Spotlight on Pro Bono: Collaborative Law Institute of Illinois (CLII) Brings Collaborative Process to Modest Means Illinoisans
By Sandra Crawford, JD
In 2018, Illinois formally recognized the collaborative law model of dispute resolution with the enactment of legislation and the adoption of Supreme Court Rule – 750 ILSC 5/90 and Rule 294, respectively. The history of this model of limited scope representation or unbundled legal services starts back in 1990 in Minnesota.
In 1990, a Minnesota litigator, Stu Webb, the “godfather” of the collaborative model, wrote in his journal, “what if I just announce on January 1, 1990, I will no longer take any cases to court?
I will participate as a counsel only as long as the parties are working on settlement and I will withdraw if anyone seeks court orders.” In 1993, California attorney Pauline Tesler, the “godmother” of the model, heard about Stu Webb’s inspired technique for putting “all the professional eggs in the settlement basket and rendering threats to take matters to court pointless as a negotiation technique.” Tesler and Webb then worked with family psychologist Peggy Thompson to offer professional collaborative skills trainings worldwide. In 2009, the International Academy of Collaborative Professionals (IACP) was formed and started hosting yearly forums around the United States and bi-annual international educational institutes to help support and train professionals and promote the model to the public. In 2001, five Illinois professionals (four lawyers and one mental health professional) traveled to Wisconsin to be trained in collaborative law, and in 2002 started the Collaborative Law Institute of Illinois (CLII).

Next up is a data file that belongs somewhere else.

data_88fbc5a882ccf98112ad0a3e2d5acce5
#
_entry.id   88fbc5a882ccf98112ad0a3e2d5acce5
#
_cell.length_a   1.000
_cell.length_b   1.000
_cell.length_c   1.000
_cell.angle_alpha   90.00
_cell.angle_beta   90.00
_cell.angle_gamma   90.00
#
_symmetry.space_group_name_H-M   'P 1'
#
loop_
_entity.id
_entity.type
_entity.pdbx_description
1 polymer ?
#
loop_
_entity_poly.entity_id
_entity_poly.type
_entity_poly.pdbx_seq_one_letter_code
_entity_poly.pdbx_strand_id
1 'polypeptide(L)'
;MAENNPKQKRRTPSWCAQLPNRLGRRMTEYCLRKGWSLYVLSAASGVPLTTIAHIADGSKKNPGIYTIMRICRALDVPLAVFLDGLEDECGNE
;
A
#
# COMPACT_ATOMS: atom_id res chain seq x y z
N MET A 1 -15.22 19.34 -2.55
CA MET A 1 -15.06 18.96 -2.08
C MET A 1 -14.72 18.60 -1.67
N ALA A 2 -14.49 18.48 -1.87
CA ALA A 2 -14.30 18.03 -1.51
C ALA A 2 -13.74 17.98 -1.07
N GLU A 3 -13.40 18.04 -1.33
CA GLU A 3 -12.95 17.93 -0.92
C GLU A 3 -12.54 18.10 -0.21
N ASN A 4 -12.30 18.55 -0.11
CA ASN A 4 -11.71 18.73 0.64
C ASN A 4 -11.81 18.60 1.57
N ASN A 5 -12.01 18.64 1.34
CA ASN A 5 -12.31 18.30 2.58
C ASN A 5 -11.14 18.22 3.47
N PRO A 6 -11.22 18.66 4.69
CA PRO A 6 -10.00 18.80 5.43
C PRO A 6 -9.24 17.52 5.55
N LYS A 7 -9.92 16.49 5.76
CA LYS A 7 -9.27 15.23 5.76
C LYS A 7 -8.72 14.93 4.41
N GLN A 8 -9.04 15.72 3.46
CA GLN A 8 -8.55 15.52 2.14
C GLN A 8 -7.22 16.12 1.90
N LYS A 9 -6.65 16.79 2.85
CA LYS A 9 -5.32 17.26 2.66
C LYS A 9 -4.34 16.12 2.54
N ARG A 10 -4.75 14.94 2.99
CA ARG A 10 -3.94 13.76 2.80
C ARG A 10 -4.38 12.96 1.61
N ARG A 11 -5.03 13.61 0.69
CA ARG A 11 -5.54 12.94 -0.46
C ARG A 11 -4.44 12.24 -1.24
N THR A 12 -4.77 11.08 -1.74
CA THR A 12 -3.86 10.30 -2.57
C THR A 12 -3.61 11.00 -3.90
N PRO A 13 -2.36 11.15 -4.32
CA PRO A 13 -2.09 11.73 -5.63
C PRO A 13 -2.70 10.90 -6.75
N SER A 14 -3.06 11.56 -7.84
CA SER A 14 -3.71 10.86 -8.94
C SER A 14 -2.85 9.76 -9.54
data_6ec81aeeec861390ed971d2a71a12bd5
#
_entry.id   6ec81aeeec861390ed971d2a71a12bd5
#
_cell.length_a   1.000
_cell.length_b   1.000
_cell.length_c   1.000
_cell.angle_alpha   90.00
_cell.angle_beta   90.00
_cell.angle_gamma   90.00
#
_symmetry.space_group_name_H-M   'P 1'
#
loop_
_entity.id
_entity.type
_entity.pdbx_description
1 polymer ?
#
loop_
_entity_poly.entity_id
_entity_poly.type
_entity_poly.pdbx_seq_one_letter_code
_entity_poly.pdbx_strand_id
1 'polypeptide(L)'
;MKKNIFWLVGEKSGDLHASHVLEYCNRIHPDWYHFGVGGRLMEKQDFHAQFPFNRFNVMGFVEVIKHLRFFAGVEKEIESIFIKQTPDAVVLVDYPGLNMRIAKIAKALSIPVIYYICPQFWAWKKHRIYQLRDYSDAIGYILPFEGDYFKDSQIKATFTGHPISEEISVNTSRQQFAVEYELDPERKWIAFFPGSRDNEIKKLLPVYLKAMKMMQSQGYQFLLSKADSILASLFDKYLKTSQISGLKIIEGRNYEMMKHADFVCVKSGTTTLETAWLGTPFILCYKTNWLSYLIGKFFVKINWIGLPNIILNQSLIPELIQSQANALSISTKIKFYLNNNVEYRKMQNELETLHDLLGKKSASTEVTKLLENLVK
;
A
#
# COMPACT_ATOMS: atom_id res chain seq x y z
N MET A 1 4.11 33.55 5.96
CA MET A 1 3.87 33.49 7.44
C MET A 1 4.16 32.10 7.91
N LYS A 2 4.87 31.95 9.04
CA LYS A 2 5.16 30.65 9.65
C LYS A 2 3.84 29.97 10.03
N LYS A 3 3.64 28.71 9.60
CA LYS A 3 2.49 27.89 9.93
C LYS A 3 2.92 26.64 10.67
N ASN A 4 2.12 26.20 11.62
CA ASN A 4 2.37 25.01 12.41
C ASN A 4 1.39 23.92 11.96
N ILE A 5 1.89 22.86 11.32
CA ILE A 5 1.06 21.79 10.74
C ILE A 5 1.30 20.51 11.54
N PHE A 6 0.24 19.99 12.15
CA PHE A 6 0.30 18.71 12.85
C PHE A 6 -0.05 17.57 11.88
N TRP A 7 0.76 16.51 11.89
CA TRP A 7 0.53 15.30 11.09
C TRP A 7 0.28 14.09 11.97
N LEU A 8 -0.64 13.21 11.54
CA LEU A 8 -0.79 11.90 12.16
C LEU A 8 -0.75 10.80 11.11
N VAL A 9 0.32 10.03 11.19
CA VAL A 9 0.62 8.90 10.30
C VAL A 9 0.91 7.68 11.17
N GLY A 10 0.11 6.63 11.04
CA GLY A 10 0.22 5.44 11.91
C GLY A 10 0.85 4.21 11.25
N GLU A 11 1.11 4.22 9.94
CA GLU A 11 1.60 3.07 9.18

In 2019, the model will see further growth in Illinois with the extension of services to modest means communities. Also, in October 2019, the International Academy of Collaborative Professionals will gather in Chicago from 25 countries to celebrate its 20th year anniversary and the history and growth of this model, which promotes respectful and peaceful outcomes for families facing separation and divorce.
Modest Means Collaborative Divorce Program
This program provides collaborative divorce services at a significantly reduced fee to those who qualify on the basis of income. Services are provided by attorneys, divorce coaches, and financial neutrals who are CLII Fellows and have volunteered to participate in the program.
For more information about how to apply, visit the Collaborative Law Institute of Illinois’ website.